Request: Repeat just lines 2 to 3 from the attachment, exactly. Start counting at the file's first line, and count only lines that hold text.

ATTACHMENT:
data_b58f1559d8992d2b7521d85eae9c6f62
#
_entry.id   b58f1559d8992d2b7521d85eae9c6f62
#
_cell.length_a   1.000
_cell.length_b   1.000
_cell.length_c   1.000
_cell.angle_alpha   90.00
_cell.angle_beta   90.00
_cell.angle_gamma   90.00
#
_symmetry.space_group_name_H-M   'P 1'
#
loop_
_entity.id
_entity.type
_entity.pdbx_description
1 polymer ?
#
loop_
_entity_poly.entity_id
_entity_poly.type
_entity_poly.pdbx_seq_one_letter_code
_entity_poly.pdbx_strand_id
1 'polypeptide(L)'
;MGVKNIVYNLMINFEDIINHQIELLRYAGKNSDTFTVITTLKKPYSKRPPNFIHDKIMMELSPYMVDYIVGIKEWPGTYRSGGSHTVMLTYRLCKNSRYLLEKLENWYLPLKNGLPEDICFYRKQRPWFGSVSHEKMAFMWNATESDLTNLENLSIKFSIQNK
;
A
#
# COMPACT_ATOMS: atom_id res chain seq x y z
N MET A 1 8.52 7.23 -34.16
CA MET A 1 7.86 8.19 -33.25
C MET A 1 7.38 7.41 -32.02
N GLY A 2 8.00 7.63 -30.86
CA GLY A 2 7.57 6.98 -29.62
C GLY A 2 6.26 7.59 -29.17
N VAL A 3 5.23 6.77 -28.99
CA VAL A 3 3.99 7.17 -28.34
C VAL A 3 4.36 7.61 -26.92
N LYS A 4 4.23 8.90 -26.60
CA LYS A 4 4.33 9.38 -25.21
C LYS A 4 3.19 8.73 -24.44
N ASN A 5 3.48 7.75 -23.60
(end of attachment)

#
_entry.id   b58f1559d8992d2b7521d85eae9c6f62